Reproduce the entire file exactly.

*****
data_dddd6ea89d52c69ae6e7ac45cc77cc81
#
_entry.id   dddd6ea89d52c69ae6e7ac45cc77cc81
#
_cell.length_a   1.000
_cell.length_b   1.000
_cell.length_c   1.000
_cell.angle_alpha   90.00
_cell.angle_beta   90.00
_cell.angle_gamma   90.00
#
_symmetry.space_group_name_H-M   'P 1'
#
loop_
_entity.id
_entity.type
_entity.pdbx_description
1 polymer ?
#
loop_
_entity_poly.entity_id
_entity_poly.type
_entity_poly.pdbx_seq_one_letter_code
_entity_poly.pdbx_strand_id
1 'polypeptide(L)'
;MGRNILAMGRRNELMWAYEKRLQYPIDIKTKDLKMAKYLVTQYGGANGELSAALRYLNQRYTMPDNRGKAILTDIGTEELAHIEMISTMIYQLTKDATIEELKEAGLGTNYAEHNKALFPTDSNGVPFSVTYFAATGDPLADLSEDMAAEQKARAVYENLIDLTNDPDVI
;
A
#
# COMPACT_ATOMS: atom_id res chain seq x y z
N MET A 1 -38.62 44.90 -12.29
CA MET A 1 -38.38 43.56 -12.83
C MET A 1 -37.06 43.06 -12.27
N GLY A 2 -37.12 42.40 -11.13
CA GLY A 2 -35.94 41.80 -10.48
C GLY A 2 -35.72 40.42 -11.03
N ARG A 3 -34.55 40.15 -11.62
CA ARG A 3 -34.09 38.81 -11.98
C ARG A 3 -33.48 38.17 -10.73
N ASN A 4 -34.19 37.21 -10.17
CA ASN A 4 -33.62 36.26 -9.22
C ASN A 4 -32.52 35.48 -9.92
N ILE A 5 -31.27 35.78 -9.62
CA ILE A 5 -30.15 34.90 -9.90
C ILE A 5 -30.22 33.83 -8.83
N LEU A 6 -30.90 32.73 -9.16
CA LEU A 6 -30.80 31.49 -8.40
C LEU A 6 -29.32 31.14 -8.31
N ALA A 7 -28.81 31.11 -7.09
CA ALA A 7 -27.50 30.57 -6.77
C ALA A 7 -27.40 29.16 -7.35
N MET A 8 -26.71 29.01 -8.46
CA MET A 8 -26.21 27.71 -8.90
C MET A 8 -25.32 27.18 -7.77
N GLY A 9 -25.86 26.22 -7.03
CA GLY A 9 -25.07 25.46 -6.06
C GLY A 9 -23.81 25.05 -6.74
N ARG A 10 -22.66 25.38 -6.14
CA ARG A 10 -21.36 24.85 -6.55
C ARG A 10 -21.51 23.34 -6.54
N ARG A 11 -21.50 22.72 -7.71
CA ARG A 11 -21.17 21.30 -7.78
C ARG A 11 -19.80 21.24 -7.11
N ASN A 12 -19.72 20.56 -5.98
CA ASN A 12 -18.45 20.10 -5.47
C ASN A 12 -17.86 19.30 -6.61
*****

data_dddd6ea89d52c69ae6e7ac45cc77cc81
#
_entry.id   dddd6ea89d52c69ae6e7ac45cc77cc81
#
_cell.length_a   1.000
_cell.length_b   1.000
_cell.length_c   1.000
_cell.angle_alpha   90.00
_cell.angle_beta   90.00
_cell.angle_gamma   90.00
#
_symmetry.space_group_name_H-M   'P 1'
#
loop_
_entity.id
_entity.type
_entity.pdbx_description
1 polymer ?
#
loop_
_entity_poly.entity_id
_entity_poly.type
_entity_poly.pdbx_seq_one_letter_code
_entity_poly.pdbx_strand_id
1 'polypeptide(L)'
;MGRNILAMGRRNELMWAYEKRLQYPIDIKTKDLKMAKYLVTQYGGANGELSAALRYLNQRYTMPDNRGKAILTDIGTEELAHIEMISTMIYQLTKDATIEELKEAGLGTNYAEHNKALFPTDSNGVPFSVTYFAATGDPLADLSEDMAAEQKARAVYENLIDLTNDPDVI
;
A
#
# COMPACT_ATOMS: atom_id res chain seq x y z
N MET A 1 -38.62 44.90 -12.29
CA MET A 1 -38.38 43.56 -12.83
C MET A 1 -37.06 43.06 -12.27
N GLY A 2 -37.12 42.40 -11.13
CA GLY A 2 -35.94 41.80 -10.48
C GLY A 2 -35.72 40.42 -11.03
N ARG A 3 -34.55 40.15 -11.62
CA ARG A 3 -34.09 38.81 -11.98
C ARG A 3 -33.48 38.17 -10.73
N ASN A 4 -34.19 37.21 -10.17
CA ASN A 4 -33.62 36.26 -9.22
C ASN A 4 -32.52 35.48 -9.92
N ILE A 5 -31.27 35.78 -9.62
CA ILE A 5 -30.15 34.90 -9.90
C ILE A 5 -30.22 33.83 -8.83
N LEU A 6 -30.90 32.73 -9.16
CA LEU A 6 -30.80 31.49 -8.40
C LEU A 6 -29.32 31.14 -8.31
N ALA A 7 -28.81 31.11 -7.09
CA ALA A 7 -27.50 30.57 -6.77
C ALA A 7 -27.40 29.16 -7.35
N MET A 8 -26.71 29.01 -8.46
CA MET A 8 -26.21 27.71 -8.90
C MET A 8 -25.32 27.18 -7.77
N GLY A 9 -25.86 26.22 -7.03
CA GLY A 9 -25.07 25.46 -6.06
C GLY A 9 -23.81 25.05 -6.74
N ARG A 10 -22.66 25.38 -6.14
CA ARG A 10 -21.36 24.85 -6.55
C ARG A 10 -21.51 23.34 -6.54
N ARG A 11 -21.50 22.72 -7.71
CA ARG A 11 -21.17 21.30 -7.78
C ARG A 11 -19.80 21.24 -7.11
N ASN A 12 -19.72 20.56 -5.98
CA ASN A 12 -18.45 20.10 -5.47
C ASN A 12 -17.86 19.30 -6.61